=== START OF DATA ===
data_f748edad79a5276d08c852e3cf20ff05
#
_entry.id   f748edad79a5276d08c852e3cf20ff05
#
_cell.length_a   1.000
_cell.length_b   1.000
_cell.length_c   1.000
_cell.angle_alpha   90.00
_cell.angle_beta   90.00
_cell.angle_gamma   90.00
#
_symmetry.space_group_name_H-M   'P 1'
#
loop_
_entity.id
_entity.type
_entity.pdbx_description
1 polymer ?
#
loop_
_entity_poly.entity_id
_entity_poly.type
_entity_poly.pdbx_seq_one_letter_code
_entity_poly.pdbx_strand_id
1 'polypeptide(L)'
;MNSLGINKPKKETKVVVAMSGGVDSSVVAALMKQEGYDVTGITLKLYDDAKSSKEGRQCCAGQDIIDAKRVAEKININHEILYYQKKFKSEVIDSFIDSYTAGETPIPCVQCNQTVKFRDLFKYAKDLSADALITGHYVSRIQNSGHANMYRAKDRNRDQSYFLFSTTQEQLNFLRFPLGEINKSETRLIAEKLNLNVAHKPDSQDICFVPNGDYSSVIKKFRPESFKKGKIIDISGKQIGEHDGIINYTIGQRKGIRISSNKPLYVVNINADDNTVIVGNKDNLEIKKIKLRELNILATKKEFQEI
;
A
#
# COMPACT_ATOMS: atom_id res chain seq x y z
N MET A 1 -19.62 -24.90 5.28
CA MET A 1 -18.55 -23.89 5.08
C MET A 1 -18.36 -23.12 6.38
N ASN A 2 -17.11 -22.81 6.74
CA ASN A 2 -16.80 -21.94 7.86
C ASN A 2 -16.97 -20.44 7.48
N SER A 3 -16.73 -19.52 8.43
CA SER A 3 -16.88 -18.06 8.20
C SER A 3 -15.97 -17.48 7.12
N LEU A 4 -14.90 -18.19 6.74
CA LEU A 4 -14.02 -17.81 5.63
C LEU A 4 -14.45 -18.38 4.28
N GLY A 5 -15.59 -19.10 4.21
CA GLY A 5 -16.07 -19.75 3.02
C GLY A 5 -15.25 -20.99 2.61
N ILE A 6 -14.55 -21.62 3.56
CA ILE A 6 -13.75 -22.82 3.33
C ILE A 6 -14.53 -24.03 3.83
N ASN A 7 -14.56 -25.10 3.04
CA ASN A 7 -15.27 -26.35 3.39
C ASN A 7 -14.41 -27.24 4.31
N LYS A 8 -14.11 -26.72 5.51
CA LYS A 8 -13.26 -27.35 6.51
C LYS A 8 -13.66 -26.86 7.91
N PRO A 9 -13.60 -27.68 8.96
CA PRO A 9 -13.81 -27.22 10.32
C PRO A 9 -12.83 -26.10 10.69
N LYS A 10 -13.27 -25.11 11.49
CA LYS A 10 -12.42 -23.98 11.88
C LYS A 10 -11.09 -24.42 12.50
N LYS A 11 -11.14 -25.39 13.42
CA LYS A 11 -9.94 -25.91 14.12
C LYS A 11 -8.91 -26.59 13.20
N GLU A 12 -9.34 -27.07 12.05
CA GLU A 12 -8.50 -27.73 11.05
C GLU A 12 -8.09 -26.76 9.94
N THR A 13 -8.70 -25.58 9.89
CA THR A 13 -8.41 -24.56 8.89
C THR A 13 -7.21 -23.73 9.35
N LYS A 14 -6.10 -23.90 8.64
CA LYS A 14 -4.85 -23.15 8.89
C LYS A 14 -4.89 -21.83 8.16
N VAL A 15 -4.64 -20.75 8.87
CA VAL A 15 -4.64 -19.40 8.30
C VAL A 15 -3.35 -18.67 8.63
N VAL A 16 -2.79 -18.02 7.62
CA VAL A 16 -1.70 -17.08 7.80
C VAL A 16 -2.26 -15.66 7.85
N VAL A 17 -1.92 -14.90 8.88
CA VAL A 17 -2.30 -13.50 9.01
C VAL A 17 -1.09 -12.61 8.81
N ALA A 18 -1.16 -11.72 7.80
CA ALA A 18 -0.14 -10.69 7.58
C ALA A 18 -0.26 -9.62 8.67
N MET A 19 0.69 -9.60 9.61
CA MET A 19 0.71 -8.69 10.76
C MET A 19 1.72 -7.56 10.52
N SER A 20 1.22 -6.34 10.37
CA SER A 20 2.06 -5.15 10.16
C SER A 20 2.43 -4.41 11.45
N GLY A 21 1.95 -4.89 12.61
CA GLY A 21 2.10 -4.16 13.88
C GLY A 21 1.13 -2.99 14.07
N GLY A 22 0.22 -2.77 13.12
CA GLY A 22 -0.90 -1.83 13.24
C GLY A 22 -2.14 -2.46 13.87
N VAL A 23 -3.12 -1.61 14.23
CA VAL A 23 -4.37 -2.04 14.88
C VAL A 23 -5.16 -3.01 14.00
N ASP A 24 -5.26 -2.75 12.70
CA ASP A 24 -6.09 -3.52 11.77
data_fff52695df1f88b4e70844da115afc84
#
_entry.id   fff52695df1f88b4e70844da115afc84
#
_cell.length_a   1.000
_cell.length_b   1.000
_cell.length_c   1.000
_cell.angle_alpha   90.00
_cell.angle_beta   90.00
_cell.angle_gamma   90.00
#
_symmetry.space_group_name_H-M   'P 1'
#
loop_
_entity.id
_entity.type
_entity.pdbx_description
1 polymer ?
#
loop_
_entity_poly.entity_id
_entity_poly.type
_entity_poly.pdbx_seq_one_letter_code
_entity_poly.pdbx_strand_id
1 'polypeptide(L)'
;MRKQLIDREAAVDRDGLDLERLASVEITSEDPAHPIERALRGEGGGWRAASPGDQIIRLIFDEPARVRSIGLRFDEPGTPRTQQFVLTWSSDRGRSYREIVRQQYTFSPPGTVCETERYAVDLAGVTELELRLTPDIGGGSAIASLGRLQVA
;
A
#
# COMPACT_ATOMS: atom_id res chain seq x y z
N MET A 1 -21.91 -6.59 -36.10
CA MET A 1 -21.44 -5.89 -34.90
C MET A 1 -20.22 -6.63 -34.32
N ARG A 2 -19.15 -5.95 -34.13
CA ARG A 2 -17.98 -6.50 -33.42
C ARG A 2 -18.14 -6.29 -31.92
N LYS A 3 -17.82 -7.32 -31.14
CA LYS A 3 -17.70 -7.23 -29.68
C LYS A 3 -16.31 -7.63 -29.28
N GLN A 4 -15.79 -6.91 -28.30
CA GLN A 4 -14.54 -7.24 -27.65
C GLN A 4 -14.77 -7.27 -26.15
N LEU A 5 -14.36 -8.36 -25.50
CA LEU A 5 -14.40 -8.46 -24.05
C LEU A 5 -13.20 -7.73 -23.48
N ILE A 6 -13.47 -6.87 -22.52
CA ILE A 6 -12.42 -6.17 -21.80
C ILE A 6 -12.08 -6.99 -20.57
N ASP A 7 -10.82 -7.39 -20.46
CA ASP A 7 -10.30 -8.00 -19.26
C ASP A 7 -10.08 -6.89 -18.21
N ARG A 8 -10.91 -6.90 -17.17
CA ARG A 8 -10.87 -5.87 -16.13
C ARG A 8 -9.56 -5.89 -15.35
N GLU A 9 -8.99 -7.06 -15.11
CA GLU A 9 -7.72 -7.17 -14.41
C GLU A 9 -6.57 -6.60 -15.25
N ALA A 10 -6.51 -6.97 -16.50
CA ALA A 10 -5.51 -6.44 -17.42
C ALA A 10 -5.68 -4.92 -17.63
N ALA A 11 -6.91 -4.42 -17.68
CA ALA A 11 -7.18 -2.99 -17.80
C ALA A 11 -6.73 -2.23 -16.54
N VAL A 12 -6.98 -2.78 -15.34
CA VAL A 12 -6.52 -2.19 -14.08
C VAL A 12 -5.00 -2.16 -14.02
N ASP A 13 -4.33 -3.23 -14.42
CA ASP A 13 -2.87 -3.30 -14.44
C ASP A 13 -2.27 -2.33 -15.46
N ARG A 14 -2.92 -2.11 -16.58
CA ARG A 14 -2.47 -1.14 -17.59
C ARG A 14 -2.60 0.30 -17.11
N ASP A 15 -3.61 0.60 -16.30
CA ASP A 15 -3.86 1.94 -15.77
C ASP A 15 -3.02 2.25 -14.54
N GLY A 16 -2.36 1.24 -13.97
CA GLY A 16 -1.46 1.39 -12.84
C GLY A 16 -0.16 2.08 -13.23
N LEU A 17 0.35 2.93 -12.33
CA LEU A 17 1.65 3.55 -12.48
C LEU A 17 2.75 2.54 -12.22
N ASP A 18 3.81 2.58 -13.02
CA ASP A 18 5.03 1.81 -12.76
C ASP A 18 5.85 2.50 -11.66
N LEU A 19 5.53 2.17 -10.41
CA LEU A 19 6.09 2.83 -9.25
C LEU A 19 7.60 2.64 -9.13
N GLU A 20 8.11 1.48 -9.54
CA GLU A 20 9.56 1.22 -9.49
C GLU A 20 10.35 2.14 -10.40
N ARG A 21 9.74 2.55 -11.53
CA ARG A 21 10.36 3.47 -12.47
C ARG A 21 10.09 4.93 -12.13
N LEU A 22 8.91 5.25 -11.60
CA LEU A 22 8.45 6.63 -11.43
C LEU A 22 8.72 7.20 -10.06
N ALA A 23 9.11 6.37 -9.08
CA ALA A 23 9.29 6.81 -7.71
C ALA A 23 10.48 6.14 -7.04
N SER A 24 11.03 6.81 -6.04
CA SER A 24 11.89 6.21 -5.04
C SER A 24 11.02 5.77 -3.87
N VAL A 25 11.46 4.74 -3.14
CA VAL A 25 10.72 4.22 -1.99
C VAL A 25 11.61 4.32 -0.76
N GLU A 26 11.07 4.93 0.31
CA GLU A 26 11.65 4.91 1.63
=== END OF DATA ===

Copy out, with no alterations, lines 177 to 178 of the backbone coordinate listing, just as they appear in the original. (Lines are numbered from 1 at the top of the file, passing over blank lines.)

N GLY A 16 -2.36 1.24 -13.97
CA GLY A 16 -1.46 1.39 -12.84